By Matthew Knott, News Editor of StudyTravel Magazine

Positive news coming out of South Africa this week, where language school association Education South Africa (EduSA) has reported an increase in student numbers and student weeks in 2014.

Despite concerns relating to changes in South Africa’s visa system – which led to differing interpretations by embassies of whether a language school was a valid institution for a study visa – and the threat of the Ebola virus in Western Africa, EduSA members recorded 11 per cent growth in students to 10,113 and a six per cent rise in student weeks to 57,493.

Agents certainly played a part in this growth; bookings via agents jumped by 12 per cent to 6,111. While recruitment through agents is lower from the neighbouring African countries (26 per cent), there was high reliance on agents from the longer-haul markets of Europe and Latin America – 80 per cent and 82 per cent respectively.

And some of the most notable growth came from these regions: 35 per cent from Germany and 33 per cent from Switzerland (both in the top five source countries); 64 per cent from Argentina; and 53 per cent from Colombia.

It is quite likely that agents will have gone some way to ameliorating the threats to South Africa’s ELT industry. As English Australia Executive Director, Sue Blundell, commented to STM recently, “The further students have to travel, the more they rely on good advice from agents before they leave their country.”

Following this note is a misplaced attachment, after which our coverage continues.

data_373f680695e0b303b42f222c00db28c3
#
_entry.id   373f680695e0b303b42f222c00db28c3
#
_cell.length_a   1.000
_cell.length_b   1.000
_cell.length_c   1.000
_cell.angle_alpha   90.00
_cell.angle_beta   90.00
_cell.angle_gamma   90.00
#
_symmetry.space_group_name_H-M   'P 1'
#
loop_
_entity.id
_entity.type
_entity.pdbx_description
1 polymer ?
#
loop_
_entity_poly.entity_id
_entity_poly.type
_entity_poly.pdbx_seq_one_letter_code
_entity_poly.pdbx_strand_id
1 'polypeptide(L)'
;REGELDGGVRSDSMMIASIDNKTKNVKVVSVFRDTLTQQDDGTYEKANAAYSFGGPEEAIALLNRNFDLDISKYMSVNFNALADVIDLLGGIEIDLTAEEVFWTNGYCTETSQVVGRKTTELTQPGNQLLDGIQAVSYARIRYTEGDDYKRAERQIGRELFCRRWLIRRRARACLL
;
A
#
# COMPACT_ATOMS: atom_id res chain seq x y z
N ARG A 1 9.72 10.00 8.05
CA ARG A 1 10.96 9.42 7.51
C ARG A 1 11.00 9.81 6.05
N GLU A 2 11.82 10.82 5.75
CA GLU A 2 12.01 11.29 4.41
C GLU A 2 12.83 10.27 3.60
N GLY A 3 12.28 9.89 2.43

The further away students are, the less knowledgeable they are likely to be about a destination. A Brazilian agent told us that Ebola was the first time a global event had really impacted on the country’s outbound market. Alas, he said, many students put all of Africa together. Agents, therefore, have a key role in informing students and assuaging such fears. Likewise, agent expertise in helping students navigate the visa process is important at the best of times, but especially so in periods of transition and uncertainty.  

A word of caution regarding the visa changes came from Kraus, however. He said delays to implementation of the new Immigration Act and the fact that many 2014 courses were already booked anyway softened the immediate impact of the reforms. This could still eat into 2015’s enrolments, he warns.

On the plus side, EduSA members are wisely continuing with their pursuit of accreditation as Technical Vocational Education and Training (TVET) colleges, which would remove any barriers to them receiving long-term students on study permits. 

Another ELT destination, Malta, reported 2014 growth as well recently, and in this week’s ‘View from the desk of…’ column, we interview Feltom CEO, Genevieve Abela, about some of the reasons behind the increases there. And emphasising the importance of language study to Malta’s overall tourism industry, Abela said in an interesting recent local media interview that students represented 13 per cent of bed-nights in the country and take up significant proportions of seats on new flight routes into the country.

Elsewhere in the news this week, we have a story on the impacts of a teacher strike at Spanish chain school Babylon Idiomas, and report that ABLS Accreditation in the UK has become the latest national body to join the nascent Quality Assurance in Language Education Network (Qalen).


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